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WMBC logo 2013.png
Newton, New Jersey
United States
Branding WMBC TV 63 (general)
WMBC News (newscasts)
Channels Digital: 18 (UHF)
Virtual: 63 (PSIP)
Owner Mountain Broadcasting Corporation
Founded August 1987
First air date April 26, 1993; 24 years ago (1993-04-26)
Call letters' meaning Mountain Broadcasting Corporation
Former channel number(s)
  • Analog:
  • 63 (UHF, 1993–2009)
Transmitter power 1000 kW
Height 250 m (820 ft)
Class DT
Facility ID 43952
Transmitter coordinates 40°51′53″N 74°12′3″W / 40.86472°N 74.20083°W / 40.86472; -74.20083
Licensing authority FCC
Public license information: Profile
Website wmbctv.com

WMBC-TV, virtual channel 63 (UHF digital channel 18), is an independent television station licensed to Newton, New Jersey, United States, serving the New York City metropolitan area. Founded and owned by the Mountain Broadcasting Corporation (whose initials serve as the station's call letters), the station's studios are located in West Caldwell, New Jersey, with its transmitter located in Lake Hopatcong, New Jersey.

The station's lineup consists of brokered ethnic programs, a weekday one-hour newscast (composed mainly of repackaged CNN stories), infomercials and children's programs to satisfy the Federal Communications Commission's "educational/informational" requirements.


Mountain Broadcasting was founded in 1985 by a group of Korean Americans, led by the Reverend Sun Young Joo of Wayne, New Jersey. The group secured a construction permit from the FCC to build channel 63 in 1987,[1] and the station began operations on April 26, 1993, with a Christian religious format, running mostly programs from FamilyNet. Later in 1993, the station also began running public domain movies and film shorts from Main Street TV, along with FamilyNet programs.

The station's logo used prior to 2006. This identification was seen from 2001 to 2006, after the September 11 attacks.

WMBC had simulcast NBC's flagship station WNBC for XFL games, and in the immediate aftermath of the September 11 attacks.[2] In 1996, when New York City-owned WNYC-TV (channel 31, now WPXN-TV) dropped its ethnic, foreign-language television programming following its sale to private interests, many of these programs were picked up by WMBC-TV. WMBC also dropped FamilyNet and Main Street TV programming and began to air more infomercials and religious shows directly from ministries. By 1997, it ran a blend of religion and infomercials during the day and ethnic shows at night and on Saturdays. It was also running several hours a week of educational kids' shows, and began producing a local newscast.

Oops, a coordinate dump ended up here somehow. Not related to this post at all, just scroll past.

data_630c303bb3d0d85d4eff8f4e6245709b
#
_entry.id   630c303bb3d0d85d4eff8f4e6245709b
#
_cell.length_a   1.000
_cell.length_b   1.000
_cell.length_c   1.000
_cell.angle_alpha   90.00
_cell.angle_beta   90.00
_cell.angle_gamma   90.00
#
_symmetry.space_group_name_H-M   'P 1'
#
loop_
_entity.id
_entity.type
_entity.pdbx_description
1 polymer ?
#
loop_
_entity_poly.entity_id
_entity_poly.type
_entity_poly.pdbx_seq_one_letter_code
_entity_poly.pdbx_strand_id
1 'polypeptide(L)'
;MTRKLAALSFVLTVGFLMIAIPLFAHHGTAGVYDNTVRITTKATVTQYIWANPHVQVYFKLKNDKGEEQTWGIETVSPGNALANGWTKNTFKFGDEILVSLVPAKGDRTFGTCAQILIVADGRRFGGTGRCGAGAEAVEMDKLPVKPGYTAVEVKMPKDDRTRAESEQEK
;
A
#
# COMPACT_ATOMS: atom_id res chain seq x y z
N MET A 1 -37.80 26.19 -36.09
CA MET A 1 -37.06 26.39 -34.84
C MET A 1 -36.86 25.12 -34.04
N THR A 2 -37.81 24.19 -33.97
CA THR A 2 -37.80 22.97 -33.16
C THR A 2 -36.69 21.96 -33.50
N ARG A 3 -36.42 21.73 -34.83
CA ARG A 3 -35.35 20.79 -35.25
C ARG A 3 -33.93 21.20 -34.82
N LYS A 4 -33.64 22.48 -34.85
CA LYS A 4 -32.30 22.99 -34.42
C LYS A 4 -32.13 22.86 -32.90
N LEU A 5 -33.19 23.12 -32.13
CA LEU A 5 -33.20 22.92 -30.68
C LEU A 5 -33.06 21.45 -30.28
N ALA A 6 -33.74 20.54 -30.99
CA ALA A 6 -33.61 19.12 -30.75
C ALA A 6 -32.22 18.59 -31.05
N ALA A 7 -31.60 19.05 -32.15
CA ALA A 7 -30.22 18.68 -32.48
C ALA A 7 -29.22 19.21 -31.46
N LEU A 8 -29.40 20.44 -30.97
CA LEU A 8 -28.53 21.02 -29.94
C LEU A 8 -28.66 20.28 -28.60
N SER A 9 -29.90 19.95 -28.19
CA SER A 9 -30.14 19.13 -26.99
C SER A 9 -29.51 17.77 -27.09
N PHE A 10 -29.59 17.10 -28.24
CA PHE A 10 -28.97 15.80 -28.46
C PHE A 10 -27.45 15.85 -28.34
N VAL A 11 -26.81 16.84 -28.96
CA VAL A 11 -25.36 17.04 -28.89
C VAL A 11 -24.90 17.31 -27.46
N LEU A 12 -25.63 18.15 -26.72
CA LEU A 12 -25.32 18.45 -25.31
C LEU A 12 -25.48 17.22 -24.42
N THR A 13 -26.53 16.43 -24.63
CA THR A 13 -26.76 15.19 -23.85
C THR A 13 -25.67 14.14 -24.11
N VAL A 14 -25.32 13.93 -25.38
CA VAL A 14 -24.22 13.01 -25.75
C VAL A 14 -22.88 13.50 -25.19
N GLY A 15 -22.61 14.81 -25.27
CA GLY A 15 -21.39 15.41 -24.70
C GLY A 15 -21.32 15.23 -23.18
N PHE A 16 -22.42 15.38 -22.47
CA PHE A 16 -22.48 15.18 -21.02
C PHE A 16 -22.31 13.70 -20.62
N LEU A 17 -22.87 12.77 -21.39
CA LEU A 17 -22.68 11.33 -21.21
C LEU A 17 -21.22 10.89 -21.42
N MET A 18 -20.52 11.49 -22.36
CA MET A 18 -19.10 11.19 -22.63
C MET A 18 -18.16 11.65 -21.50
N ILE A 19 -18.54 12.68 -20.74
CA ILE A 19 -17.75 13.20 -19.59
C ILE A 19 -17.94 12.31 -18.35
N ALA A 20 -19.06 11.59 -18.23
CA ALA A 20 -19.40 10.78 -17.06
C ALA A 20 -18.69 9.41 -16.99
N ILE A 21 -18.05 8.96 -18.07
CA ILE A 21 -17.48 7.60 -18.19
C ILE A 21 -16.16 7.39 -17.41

The station's logo from 2006 to 2013.

WMBC had an extremely weak over-the-air signal in New York City, but with a new antenna on the Empire State Building, it can be seen more clearly. The station is also carried on most of the cable providers in that market, including Charter Spectrum and Cablevision. Its signal was dropped from DirecTV's New York City local stations package on December 31, 2005; however, DirecTV resumed carriage of WMBC in early 2009.

Digital television[edit]

Digital channels[edit]

The station's digital channel is multiplexed:

Channel Video Aspect PSIP Short Name Programming[3]
63.1 480i 4:3 WMBC DT Main WMBC-TV programming [4]
63.2 CGN-TV CGNTV (Christian Global Network Television) [5]
63.5 NTDTV New Tang Dynasty Television (previously carried KBS World) [6]
63.7 Aliento Aliento Vision: Hispanic Family Network [7]
63.8 WDNJ audio simulcast of WDNJ [8]
63.9 KCBN audio simulcast of Korean Christian Broadcasting Network

WMBC-TV also operates a Mobile DTV feed of subchannel 63.1, broadcasting at 0.92 Mbit/s. This is the lowest bitrate of any New York City television station's mobile feed.[9][10]

Analog-to-digital conversion[edit]

WMBC-TV discontinued regular programming on its analog signal, over UHF channel 63, on February 17, 2009, to conclude the federally mandated transition from analog to digital television.[11] The station's digital signal remained on its pre-transition UHF channel 18,[12] using PSIP to display WMBC-TV's virtual channel as 63 on digital television receivers, which was among the high band UHF channels (52-69) that were removed from broadcasting use as a result of the transition.

See also[edit]


  1. ^ "Koreans Win TV Franchise." Associated Press, August 22, 1987.
  2. ^ Dempsey, John (September 20, 2001). "TV beams back into N.Y.". Retrieved January 19, 2017. 
  3. ^ "RabbitEars.Info". Retrieved January 19, 2017. 
  4. ^ WMBC-DT 63-1 Accessed July 15, 2012
  5. ^ WMBC-DT 63-2 Accessed July 15, 2012
  6. ^ WMBC-DT 63-5 Accessed July 15, 2012
  7. ^ WMBC-DT 63-7 Accessed July 15, 2012
  8. ^ WDNJ FM Accessed July 15, 2012
  9. ^ "RabbitEars.Info". RabbitEars.Info. Retrieved 2011-12-10. 
  10. ^ "Mobile DTV Station Guide | www.omvcsignalmap.com". Mdtvsignalmap.com. Archived from the original on 2016-10-17. Retrieved 2011-12-10. 
  11. ^ List of Digital Full-Power Stations
  12. ^ "CDBS Print". Fjallfoss.fcc.gov. Retrieved 2011-12-10. 

External links[edit]